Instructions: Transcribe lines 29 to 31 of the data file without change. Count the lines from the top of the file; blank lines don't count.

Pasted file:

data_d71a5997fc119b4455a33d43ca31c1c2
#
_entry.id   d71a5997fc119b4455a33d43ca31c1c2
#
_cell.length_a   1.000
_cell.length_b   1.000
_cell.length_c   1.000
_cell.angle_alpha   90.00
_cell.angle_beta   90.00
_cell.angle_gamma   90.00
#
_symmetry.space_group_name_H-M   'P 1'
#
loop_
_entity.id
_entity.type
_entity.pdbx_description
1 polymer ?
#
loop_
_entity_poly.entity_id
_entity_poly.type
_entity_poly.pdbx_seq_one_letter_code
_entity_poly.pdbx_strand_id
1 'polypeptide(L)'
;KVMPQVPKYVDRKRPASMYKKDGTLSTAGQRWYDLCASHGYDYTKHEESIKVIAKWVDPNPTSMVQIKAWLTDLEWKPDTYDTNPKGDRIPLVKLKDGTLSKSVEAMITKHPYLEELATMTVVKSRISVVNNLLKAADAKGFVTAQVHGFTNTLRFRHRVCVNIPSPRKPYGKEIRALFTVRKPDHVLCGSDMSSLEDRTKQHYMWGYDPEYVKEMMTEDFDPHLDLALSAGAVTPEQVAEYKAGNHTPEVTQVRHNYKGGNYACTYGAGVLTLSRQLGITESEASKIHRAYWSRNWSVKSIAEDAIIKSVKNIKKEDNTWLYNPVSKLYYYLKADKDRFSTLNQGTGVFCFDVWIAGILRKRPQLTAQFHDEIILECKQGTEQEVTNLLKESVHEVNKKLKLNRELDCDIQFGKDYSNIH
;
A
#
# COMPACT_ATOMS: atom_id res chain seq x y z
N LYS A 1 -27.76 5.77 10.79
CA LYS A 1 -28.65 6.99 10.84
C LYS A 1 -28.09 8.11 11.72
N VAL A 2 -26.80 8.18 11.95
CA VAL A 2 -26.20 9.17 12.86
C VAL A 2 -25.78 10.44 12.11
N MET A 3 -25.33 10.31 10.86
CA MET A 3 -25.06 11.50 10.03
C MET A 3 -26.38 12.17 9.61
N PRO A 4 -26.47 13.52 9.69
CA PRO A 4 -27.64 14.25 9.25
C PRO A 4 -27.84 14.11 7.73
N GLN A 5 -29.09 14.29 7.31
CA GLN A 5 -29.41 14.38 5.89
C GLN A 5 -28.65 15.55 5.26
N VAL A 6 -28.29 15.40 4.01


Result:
#
# COMPACT_ATOMS: atom_id res chain seq x y z
N LYS A 1 -27.76 5.77 10.79